Here are the “Top 10 Reasons You Should Consider a Rescue.”

10) In a Word – Housebroken. With most family members gone during the work week for 8 hours or more, house training a puppy and its small bladder can take awhile. Puppies need a consistent schedule with frequent opportunities to eliminate where you want them to. They can’t wait for the boss to finish his meeting or the kids to come home from after school activities. An older dog can “hold it” much more reliably for longer time periods.

9) Intact Underwear. With a chewy puppy, you can count on at least 10 mismatched pairs of socks and a variety of unmentionables rendered to the “rag bag” before he cuts every tooth. And don’t even think about shoes! Also, you can expect holes in your carpet (along with the urine stains), pages missing from books, stuffing exposed from couches, and at least one dead remote control. No matter how well you watch them, it will happen. This is a puppy’s job!

8) A Good Night’s Sleep. Forget the alarm clocks and hot water bottles, a puppy can be very demanding at 2am and 4am and 6am. He misses his littermates, and that stuffed animal will not make a puppy pile with him. If you have children, you’ve been there and done that. How about a little peace and quiet? How about an older rescue dog??

7) Finish the Newspaper. With a puppy running amok in your house, do you think you will be able to relax when you get home from work? Do you think your kids will really feed him, clean up the messes, take him for a walk in the pouring rain every hour to get him housetrained? An adult dog still requires time, attention and care but not as exhaustively as a puppy.

6) Easier Vet Trips. Those puppies need their series of puppy shots and fecals, then their rabies shot, then a trip to be altered, maybe an emergency trip or two if they’ve chewed something dangerous. Those puppy visits can add up (on top of what you paid for the dog!). Your donation to the rescue when adopting an older pup should get you a dog with all shots current, already altered, heartworm negative and on preventative at the minimum.

5) What You See Is What You Get. How big will that puppy be? What kind of temperament will he have? Will he be easily trained? Will his personality be what you were hoping for? How active will he be? When adopting an older dog from a rescue, all of those questions are easily answered. You can pick large or small; active or couch potato; goofy or brilliant; sweet or sassy. The rescue and its foster homes can guide you to pick the right match. (Rescues are full of puppies who became the wrong match as they got older!)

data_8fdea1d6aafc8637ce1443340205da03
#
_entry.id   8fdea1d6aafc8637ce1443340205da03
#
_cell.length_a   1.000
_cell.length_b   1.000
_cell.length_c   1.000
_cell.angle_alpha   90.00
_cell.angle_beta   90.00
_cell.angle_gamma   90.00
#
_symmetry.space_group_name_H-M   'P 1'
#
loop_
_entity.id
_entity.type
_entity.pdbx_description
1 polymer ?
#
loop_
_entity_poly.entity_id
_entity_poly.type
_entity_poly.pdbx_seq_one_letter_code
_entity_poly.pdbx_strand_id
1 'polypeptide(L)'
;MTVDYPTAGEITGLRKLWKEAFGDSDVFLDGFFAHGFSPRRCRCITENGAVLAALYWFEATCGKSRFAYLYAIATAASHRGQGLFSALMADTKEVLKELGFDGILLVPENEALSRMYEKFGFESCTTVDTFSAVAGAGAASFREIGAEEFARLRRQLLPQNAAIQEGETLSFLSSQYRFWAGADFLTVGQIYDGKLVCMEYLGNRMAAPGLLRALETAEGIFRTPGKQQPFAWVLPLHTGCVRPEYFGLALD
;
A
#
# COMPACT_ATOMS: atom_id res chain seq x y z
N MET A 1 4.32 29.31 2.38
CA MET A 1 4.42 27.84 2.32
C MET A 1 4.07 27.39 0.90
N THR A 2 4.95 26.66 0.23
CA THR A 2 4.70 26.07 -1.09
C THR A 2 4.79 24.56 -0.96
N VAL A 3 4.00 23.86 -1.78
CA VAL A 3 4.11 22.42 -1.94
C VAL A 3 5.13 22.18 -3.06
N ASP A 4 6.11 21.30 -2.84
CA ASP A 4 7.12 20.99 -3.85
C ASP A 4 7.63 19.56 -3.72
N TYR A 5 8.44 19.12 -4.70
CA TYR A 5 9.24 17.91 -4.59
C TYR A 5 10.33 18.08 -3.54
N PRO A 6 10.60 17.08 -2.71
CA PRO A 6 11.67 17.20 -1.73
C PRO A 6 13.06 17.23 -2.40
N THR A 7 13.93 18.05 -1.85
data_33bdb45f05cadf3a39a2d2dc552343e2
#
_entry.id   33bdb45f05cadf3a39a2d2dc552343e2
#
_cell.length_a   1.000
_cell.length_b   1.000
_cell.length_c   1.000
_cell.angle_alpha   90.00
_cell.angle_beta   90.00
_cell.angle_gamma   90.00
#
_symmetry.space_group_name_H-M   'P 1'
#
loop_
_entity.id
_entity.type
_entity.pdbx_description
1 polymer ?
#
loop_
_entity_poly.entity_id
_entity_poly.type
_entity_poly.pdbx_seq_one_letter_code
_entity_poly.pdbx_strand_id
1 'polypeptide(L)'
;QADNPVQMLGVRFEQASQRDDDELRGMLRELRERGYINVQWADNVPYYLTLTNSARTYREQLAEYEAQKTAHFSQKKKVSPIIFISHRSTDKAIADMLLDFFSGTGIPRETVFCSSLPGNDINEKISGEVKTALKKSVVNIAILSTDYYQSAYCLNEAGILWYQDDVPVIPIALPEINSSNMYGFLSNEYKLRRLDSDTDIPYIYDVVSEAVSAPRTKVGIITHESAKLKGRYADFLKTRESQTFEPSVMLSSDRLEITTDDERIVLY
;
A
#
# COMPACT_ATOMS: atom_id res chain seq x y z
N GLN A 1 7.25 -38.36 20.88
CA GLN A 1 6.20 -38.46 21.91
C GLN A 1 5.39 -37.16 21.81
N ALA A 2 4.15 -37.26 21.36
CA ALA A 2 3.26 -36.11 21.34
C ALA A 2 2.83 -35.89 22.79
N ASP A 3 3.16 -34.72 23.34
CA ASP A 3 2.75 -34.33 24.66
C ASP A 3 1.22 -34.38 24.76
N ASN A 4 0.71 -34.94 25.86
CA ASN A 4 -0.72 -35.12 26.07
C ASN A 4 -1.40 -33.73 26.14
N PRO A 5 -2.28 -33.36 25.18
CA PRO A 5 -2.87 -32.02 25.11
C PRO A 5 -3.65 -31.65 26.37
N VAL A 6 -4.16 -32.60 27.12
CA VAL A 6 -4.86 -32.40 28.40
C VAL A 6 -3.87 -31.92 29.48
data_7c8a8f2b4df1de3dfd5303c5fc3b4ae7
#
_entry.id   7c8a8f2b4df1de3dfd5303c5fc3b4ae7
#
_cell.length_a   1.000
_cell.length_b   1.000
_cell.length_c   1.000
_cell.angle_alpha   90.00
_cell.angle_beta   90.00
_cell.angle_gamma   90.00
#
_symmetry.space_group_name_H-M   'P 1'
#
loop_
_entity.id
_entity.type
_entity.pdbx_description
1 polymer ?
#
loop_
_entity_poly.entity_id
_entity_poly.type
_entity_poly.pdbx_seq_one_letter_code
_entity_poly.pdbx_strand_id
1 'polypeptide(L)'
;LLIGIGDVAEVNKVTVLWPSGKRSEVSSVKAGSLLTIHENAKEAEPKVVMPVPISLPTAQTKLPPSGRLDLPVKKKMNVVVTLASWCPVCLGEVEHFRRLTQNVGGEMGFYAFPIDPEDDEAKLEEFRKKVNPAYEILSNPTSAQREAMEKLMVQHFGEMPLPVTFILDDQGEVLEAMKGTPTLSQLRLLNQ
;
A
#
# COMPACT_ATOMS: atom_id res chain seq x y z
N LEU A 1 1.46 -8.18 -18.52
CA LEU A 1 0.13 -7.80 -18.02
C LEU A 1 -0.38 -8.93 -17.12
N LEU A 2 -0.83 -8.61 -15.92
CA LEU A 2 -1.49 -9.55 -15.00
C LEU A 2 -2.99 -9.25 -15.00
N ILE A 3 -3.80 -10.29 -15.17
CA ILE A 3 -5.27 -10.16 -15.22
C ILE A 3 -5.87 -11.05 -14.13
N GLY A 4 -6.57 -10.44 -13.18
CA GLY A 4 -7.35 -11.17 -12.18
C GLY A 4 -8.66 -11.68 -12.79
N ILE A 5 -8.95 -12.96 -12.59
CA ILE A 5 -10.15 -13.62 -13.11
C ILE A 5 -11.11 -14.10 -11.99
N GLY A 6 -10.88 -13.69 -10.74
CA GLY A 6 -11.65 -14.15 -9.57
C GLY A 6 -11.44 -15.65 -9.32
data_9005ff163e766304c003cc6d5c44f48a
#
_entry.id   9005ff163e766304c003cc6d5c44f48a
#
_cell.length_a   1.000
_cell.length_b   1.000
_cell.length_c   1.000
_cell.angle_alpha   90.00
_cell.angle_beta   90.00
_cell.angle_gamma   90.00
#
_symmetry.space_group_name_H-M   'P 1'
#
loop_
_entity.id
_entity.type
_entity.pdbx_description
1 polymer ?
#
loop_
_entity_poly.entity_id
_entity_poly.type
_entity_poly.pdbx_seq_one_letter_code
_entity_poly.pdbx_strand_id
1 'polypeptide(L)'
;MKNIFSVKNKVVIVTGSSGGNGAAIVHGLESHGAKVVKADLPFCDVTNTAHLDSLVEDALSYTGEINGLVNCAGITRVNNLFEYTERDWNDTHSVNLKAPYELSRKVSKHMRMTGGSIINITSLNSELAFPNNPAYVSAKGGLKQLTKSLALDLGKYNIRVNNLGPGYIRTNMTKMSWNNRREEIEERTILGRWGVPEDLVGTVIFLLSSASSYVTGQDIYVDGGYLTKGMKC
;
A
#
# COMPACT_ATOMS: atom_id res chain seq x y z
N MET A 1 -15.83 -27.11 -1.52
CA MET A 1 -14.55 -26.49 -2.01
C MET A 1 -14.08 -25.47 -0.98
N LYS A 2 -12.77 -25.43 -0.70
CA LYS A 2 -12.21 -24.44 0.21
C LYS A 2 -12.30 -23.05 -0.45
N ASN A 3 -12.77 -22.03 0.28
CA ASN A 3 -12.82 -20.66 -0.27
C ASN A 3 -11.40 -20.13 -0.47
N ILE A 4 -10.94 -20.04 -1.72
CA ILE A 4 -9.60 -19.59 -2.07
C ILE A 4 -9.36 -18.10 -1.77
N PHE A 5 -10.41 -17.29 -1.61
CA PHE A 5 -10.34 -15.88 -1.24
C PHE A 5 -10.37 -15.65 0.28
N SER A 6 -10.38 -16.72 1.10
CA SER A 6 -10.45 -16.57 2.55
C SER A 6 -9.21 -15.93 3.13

4) Unscarred Children (and Adults). When the puppy isn’t teething on your possessions, he will be teething on your children and yourself. Rescues routinely get calls from panicked parents who are sure their dog is biting the children. Since biting implies hostile intent and would be a consideration whether to accept a “give-up”, Rescue Groups ask questions and usually find out the dog is being nippy. Parents are often too emotional to see the difference; but a growing puppy is going to put everything from food to clothes to hands in their mouths, and as they get older and bigger it definitely hurts (and will get worse, if they aren’t being corrected properly.) Most older dogs have “been there, done that, moved on.”

3) Matchmaker Make Me a Match. Puppy love is often no more than an attachment to a look or a color. It is not much of a basis on which to make a decision that will hopefully last 15+ years. While that puppy may have been the cutest of the litter; he may grow up to be super active when what you wanted was a couch buddy); she may be a couch princess (when what you wanted was a tireless hiking companion); he may want to spend every waking moment in the water (while you’re a landlubber); or she may want to be an only child (while you are intending to have kids or more animals). Pet mis-matches are one of the top reasons Rescues get “give-up” phone calls. Good rescues do extensive evaluating of both their dogs and their applicants to be sure that both dog and family will be happy with each other until death do them part.

2) Instant Companion. With an older dog, you automatically have a buddy that can go everywhere and do everything with you NOW. There’s no waiting for a puppy to grow up (and then hope he will like to do what you enjoy.) You will have been able to select the most compatible dog: one that travels well; one that loves to play with your friends’ dogs; one with excellent house manners that you can take to your parents’ new home with the new carpet and the new couch. You can come home after a long day’s work and spend your time on a relaxing walk, ride or swim with your new best friend (rather than cleaning up after a small puppy.)

1) Bond-Rescue Dog Bond. Dogs who have not had the best start in life are more likely to bond very completely and deeply with their new people. Those who have lost their families through death, divorce or lifestyle change go through a terrible mourning process. But, once attached to a new loving family, they seem to want to please as much as possible to make sure they are never homeless again. Those dogs that are just learning about the good life and good people seem to bond even deeper. They know what life on the streets, life on the end of a chain, or worse is all about, and they revel and blossom in a nurturing, loving environment. Most rescues make exceptionally affectionate and attentive pets and extremely loyal companions.

Unfortunately, many folks think dogs that end up in rescue are all genetically and behaviorally inferior. But, it is not uncommon for Rescue to get $500 dogs that have either outlived their usefulness or their novelty with impulsive owners who considered their dog a possession rather than a friend or member of the family; or simply did not really consider the time, effort and expense needed to be dog owner. Not all breeders will accept “returns”, so choices for giving up dogs can be limited to animal welfare organizations, such as Rescues.